General Chuck Yeager deceased
General Chuck Yeager, the most famous test pilot of his generation and the first one to break the sound barrier, died at a hospital in Los Angeles on 7 December 2020. Chuck was 97.
General Yeager's death was announced via his official Twitter account, which cited his wife, Victoria.
Chuck Yeager (born 13 Februay 1923), with only a high school education, became an enlisted in the US Army Air Forces and started a career as an airplane mechanic. On a certain day he took a ride with a maintenance officer flight-testing a plane he had serviced. Chuck said then: “I was in maintenance, saw pilots had beautiful girls on their arms, didn’t have dirty hands, so I applied to a flight programme for enlisted men in July 1942." He received his pilot wings on the Beech AT-11, became a flight officer in March 1943 at the P-39 Aircobra and was commissioned as a 2nd Lieutenant after arriving in England (with the 357th Fighter Group at Leiston airfield) for training with the P-51 Mustang. He became a fighter ace in World War II, shooting down five German planes in a single day and thirteen over all. Chuck himself was shot down in his P-51 during a fight with three Luftwaffe Focke-Wulf Fw190s over France in March 1944. Yeager managed to parachute to safety and was able to return with support of the French underground via Spain to the UK. On 12 October 1944, leading three fighter squadrons escorting bombers over Bremen (Germany), he downed five German planes, becoming an ace in a day. In November, he shot down another four planes in one day. After the war, Yeager was assigned to Muroc Army Air Base (now Edwards AFB, CA).
In the decades that followed, he possessed a natural coordination and aptitude for understanding an airplane’s mechanical system along with coolness under pressure. He flew and tested military jets and supported spaceflight. He flew more than 150 military aircraft, logging more than 10,000 hours in the air.
His most important achievement came on 14 October 1947 when he climbed (with broken ribs) into a Bell X-1 attached to the bomb bay of a B-29 over California’s Mojave Desert. Earlier that day, the mothership B-29 started its mission from Muroc and brought the orange, bullet-shaped and rocket-powered experimental X-1 "Glamourous Glennis" up to 23,000 feet. After the X-1 was dropped, Chuck zoomed his "Glamourous Glennis" to 43,000 feet and above the desert, and history’s first sonic boom reverberated across the floor of the dry lake beds. The event marked the same historic level as the Wright brothers’ first flight in 1903 and Charles Lindbergh’s solo fight to Paris in 1927.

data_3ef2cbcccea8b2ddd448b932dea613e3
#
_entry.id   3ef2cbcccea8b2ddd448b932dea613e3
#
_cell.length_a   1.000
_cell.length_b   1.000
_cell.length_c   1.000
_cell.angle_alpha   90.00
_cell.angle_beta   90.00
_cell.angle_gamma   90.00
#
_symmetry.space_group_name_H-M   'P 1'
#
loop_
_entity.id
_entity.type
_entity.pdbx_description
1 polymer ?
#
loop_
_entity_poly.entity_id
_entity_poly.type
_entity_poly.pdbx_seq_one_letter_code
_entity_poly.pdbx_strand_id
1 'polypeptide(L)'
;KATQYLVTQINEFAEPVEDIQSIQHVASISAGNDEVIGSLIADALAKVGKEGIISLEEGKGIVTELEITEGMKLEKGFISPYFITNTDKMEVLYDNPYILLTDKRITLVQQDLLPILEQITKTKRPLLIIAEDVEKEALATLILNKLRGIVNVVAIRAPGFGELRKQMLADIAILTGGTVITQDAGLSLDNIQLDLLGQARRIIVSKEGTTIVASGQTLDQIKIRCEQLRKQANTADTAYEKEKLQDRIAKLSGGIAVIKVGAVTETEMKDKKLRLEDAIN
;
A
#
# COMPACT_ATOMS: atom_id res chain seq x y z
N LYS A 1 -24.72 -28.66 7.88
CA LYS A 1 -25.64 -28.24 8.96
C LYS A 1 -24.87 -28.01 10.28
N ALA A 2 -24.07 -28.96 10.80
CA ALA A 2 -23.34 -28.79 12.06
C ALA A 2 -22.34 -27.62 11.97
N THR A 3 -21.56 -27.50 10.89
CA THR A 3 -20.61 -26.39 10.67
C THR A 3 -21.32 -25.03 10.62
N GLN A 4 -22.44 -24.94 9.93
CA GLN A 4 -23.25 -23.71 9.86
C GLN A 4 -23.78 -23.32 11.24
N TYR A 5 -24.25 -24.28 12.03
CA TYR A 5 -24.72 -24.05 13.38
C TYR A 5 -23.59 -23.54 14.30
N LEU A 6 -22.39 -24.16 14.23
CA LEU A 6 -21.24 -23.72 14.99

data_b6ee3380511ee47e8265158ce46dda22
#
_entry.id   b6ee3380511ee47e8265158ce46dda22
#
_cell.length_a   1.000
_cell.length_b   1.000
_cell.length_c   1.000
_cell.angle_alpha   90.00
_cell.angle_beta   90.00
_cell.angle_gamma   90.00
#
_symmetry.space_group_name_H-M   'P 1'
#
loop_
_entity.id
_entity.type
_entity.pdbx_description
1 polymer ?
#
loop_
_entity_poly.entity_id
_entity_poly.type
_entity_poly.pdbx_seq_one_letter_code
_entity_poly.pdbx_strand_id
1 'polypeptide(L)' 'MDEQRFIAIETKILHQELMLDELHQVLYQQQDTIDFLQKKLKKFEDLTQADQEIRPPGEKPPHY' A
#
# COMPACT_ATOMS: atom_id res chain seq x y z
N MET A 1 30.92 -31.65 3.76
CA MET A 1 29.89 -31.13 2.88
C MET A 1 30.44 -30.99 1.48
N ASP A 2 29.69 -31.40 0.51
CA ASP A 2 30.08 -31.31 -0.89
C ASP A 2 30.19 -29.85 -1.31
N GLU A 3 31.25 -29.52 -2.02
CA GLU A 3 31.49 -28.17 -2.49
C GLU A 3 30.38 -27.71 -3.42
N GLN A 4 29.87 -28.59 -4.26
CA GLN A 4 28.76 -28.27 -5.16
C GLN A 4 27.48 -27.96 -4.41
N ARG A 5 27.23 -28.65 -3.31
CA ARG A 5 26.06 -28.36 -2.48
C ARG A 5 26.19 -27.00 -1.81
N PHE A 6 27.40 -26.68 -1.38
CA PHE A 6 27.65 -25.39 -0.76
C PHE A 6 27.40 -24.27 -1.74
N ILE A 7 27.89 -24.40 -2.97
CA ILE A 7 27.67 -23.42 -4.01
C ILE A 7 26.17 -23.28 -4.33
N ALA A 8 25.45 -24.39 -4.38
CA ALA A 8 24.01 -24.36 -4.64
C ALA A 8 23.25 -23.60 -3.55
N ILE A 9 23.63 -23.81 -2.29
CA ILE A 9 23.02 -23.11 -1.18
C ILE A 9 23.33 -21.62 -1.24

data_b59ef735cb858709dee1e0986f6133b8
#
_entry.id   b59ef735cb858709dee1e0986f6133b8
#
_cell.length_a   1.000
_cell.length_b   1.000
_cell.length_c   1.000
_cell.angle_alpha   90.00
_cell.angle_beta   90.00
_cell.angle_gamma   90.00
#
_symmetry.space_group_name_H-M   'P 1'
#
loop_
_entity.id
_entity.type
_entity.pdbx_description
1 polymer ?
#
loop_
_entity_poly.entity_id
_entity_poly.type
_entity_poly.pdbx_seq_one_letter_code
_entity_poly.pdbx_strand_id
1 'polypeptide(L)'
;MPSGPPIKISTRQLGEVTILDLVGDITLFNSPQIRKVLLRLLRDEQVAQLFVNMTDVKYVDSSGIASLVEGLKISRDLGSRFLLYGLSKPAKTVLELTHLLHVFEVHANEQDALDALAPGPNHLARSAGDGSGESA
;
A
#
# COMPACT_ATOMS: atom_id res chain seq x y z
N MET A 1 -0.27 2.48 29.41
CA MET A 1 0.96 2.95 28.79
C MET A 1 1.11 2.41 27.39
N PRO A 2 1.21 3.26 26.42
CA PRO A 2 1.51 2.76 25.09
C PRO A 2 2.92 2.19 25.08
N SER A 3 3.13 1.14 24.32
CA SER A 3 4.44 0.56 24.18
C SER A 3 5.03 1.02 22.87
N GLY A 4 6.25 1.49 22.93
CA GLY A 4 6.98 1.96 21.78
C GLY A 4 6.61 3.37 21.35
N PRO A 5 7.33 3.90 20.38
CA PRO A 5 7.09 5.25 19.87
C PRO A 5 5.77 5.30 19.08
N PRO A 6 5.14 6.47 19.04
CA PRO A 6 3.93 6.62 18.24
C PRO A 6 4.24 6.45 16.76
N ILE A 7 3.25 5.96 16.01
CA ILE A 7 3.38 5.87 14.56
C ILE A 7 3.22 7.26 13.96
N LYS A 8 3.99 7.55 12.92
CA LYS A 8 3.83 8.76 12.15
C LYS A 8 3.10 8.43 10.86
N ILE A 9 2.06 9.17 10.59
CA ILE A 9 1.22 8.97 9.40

Many people will know the name also by the fantastic movie "The Right Stuff" (1979) in which Sam Sheppard played Chuck, but he acted himself as a bar keeper in his favorite Pancho Barnes bar. People who love this story, must also read "Yeager" (1985) and "Yeager, press on" (1988). All three, the movie and books, are necessary food for aviation enthusiasts. The first pocket contained the famous passage: “There should’ve been a bump in the road, something to let you know that you had just punched a nice, clean hole through the sonic barrier. The Ughknown was a poke through Jell-O. Later on, I realized that this mission had to end in a letdown because the real barrier wasn’t in the sky but in our knowledge and experience of supersonic flight.” But if you enjoy fighter pilot stories, you must read it too, as Chuck brings you with his words in its very interesting life, from flying Dakotas, fishing Golden Trouts to presenting boring briefings.
In the fall of 1953, he was secretively dispatched to Okinawa to test a Russian MiG-15 of the North Korean air force that was defected into US hands. Yeager analyzed the strengths and weaknesses of the tiny fighter, that eventually lead to better US developed fighter planes.
Yeager flew 127 missions during the Vietnam War, mainly piloting Martin B-57s that attacked enemy troops and their supplies along the Ho Chi Minh Trail.
After serving as head of aerospace safety for the US Air Force, he retired as a brigadier general in 1975. Since then, at Edwards air show, he was often invited as a back-seater to break the sound barrier during the opening of the show.
“If there is such a thing as the right stuff in piloting, then it is experience. The secret to my success was that somehow I always managed to live to fly another day.” It may not have accorded with his image, but as he told it: “I was always afraid of dying. Always.”
Chuck and Sam in the Right Stuff
Photo by USAF